An Introduction to Cusco
Located at an altitude of 3,360m above sea level, Cusco was referred to as the ‘Navel of the World’.
The city has a long and interesting history dating back to 1200AD and linked to the first Inca ruler Manco Capac. However the city saw its expansion in the 15th century under the rule of the greatest Inca Pachacutec, who led a drive that spread the boundaries of the Inca empire as far south as Chile and Argentina, and north to include Ecuador and Columbia. This rapid expansion abruptly came to an end on the arrival of the Spanish Conquistadors, led by Francisco Pizarro who, following the murder of the Inca Atahaulpa in Cajamarca, marched into Cusco in 1534 and added it definitively to the realms of King Charles V. This invasion opened the gates to a cultural mix that has left its imprint on every aspect of Peruvian culture, especially in the ancient Andean capital of Cusco.
The most impressive combination of Inca and colonial architecture is the Koricancha temple, attached to the Santa Domingo church. Koricancha was one of the most important Inca temples—the walls were actually covered in sheets of gold. Though the gold has long been melted down and pilfered away, what remains is almost as impressive: the most meticulous motarless Incan stonework ever discovered. The perfect stone blocks and trapezoidal doorways—built for their ability to sustain earthquakes—fit so smoothly together that the adjoining colonial stonework looks sloppy and juvenile in comparison.
The outskirts of Cuzco are strewn with Inca ruins as well, the largest being Sacsayhuaman, a sprawling complex that served both ceremonial and military purposes. The stones used in its construction are consistently larger than any other per-Columbian structure. Estimates place the largest stone block at up to 300 tons. Neighboring ruins include the water ruins of Tambomachay, the ritual site of Q’enqo, and others.
Although it is the old Cuzco that attracts visitors, it is the modern Cuzco that keeps them comfortable. Seamlessly fitted into cobblestone streets and among ancient structures are boutique hotels, a dizzying amount of shopping options (everything from local markets to high-end jewelry stores), and quality restaurants serving both local and international dishes. Hidden behind traditional stone walls, hotels offer guests delightful rooms decorated with Andean handicrafts and simple beds covered with down comforters. Unexpected spacious interior courtyards are common, as well as balconies offering spectacular views of Cuzco’s orange tiled roofs that crawl up the surrounding hillsides. One of the most popular places to stay is the charming art district of San Blas with its narrow, zigzagging streets and colorful characters.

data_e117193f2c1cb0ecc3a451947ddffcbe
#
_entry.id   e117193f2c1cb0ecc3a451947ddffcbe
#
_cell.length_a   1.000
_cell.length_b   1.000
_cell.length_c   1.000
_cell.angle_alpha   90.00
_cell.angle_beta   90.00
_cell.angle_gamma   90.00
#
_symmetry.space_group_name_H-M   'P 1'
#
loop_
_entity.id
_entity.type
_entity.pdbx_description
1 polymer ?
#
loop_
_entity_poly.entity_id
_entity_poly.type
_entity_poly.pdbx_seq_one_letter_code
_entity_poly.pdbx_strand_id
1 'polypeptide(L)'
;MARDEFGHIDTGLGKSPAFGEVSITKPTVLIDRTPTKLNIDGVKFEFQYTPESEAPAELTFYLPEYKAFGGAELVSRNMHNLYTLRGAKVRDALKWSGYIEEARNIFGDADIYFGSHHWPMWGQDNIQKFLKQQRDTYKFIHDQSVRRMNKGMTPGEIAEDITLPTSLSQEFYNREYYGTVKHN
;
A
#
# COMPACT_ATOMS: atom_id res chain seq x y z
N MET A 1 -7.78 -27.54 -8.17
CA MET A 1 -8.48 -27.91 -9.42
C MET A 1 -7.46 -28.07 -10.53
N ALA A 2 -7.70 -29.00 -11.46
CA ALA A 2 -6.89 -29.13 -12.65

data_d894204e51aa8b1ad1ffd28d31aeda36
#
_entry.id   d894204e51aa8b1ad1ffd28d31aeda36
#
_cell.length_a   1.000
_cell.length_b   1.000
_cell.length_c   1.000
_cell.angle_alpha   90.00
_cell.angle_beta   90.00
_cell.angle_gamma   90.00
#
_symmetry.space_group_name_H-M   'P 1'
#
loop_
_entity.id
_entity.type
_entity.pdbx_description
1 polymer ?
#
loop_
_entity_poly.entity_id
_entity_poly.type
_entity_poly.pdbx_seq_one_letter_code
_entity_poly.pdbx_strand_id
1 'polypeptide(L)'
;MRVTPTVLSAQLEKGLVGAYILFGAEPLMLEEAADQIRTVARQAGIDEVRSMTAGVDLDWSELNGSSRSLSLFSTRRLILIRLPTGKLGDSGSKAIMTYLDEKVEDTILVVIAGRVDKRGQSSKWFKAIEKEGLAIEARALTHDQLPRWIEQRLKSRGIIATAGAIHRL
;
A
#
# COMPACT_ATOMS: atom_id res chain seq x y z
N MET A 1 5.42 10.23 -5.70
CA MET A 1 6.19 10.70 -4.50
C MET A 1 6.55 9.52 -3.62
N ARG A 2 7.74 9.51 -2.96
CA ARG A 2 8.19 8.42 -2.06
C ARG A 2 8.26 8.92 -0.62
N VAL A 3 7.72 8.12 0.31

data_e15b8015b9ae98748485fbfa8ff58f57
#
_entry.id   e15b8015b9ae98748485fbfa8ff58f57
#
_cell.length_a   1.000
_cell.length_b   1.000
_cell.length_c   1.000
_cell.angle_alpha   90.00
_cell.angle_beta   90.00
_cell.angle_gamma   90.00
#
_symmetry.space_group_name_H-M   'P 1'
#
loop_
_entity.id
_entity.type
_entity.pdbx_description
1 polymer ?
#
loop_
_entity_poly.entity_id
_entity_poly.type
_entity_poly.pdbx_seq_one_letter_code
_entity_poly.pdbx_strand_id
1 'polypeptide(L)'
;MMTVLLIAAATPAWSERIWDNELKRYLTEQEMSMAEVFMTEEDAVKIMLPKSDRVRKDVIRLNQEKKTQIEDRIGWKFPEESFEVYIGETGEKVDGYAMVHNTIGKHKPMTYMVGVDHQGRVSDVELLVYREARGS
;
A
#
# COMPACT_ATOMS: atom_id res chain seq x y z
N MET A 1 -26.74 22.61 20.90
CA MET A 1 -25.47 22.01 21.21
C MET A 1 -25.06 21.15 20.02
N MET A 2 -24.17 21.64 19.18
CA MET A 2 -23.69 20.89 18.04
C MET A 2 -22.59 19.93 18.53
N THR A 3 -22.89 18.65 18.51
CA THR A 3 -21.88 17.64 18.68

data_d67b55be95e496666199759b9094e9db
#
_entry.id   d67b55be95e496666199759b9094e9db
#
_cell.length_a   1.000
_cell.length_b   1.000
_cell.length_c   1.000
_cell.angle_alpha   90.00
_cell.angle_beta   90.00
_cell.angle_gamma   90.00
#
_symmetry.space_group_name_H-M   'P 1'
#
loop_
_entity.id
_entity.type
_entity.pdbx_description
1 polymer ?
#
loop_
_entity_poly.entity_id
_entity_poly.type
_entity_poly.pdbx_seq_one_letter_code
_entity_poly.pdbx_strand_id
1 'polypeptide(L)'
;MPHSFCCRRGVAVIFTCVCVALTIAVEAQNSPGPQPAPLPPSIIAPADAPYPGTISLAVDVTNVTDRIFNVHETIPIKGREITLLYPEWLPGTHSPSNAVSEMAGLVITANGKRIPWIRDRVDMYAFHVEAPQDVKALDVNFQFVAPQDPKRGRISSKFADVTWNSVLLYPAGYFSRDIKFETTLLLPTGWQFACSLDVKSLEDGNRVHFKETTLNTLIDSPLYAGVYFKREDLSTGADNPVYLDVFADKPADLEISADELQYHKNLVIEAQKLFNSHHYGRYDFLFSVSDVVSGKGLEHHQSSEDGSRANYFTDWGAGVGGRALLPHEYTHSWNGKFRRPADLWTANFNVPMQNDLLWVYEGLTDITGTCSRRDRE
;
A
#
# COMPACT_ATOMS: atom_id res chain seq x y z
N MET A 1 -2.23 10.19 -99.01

Distances to Cusco:
From Lima 724 miles (1,165 Km)(by Nazca)
From Arequipa 388 miles (625 Km)
From Puno 241 miles (389 Km)
From Puerto Maldonado (Tambopata): 331.25 miles (530 Km)
Population of Cusco: 367,800 inhabitants
Temperature of Cusco:
Cusco’s temperature is relatively consistent year-round, with average maximum daytime temperatures of 70°F (21°C), with July minimums of 30°F (-1°C). Usually, it is cold at night and the temperature increases considerably until noon. Frost is rare. The rainy season goes from November to March, and the dry season goes from April to October.
Cusco was the site of the historic capital of the Inca Empire and was declared a World Heritage Site in 1983 by UNESCO. Cusco is a beautiful city riddled with contrasts between the indigenous styles and the modern western world. It is these contrasts that have given Cusco its rare beauty.
Most visitors are keen to get to Machu Picchu, either by trekking for 4 days along the Inca Trail,Salkantay or by 4 hours on the train, but Cusco itself has a lot to offer the visitor and most travellers usually end up seduced with this vibrant city and stay longer than first planned.
The first thing that hits the newly arrived visitor to Cusco are the Inca walls; enormous granite blocks carved to fit together perfectly without the aid of mortar beds. Many of the walls were simply built upon during the construction of a new Spanish city. Its a tribute to the Incas that their anti seismic design has survived the test of time while the Spanish colonial architecture has been rebuilt several times following a wave of earthquakes that have hit the city.